Russia's demand that the British Council cease its activities, made before New Year, was the first sign that the quarrel might be moving beyond politics to threaten the vibrant relations that Britain and Russia enjoy in other areas, particularly business and culture. "We think it's very important that cultural relations remain distinct from any political disputes we may have," says James Barbour, a spokesperson for the British Embassy here.
He says the British Council, which runs English language teacher-training courses and organizes cultural exchanges, complies with both international and Russian law under the 1963 Vienna Convention on Consular Relations and a bilateral cultural agreement from 1994. But Russia has accused the council of having "an inappropriate legal status" and of earning huge untaxed profits from commercial activities such as English-language courses.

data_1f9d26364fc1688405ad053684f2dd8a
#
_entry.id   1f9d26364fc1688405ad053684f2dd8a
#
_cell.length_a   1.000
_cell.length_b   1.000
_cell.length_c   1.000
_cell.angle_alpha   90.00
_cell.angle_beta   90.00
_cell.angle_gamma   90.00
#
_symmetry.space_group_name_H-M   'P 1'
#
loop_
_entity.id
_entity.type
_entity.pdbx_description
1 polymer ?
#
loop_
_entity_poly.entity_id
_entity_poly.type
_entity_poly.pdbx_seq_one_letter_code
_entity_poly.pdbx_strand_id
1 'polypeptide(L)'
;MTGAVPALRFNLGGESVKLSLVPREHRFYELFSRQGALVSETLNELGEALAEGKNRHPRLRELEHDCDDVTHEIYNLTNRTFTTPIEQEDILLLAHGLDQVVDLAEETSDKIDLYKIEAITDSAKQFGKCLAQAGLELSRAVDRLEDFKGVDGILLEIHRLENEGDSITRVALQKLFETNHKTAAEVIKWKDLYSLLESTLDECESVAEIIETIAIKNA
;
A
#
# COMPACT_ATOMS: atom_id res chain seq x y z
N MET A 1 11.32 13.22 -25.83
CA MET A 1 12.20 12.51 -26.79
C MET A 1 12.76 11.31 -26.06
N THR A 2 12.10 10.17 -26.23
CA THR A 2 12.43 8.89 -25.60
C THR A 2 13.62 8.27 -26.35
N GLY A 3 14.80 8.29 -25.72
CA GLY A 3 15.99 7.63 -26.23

"Our complaints about the British Council have an exclusively legal and financial character, and are not connected with recent political issues," says Konstantin Kosachev, chairman of the international affairs committee of the State Duma, Russia's lower house of parliament. "Basically, the British Council has to meet the legal requirements for such organizations, or it will cease to exist."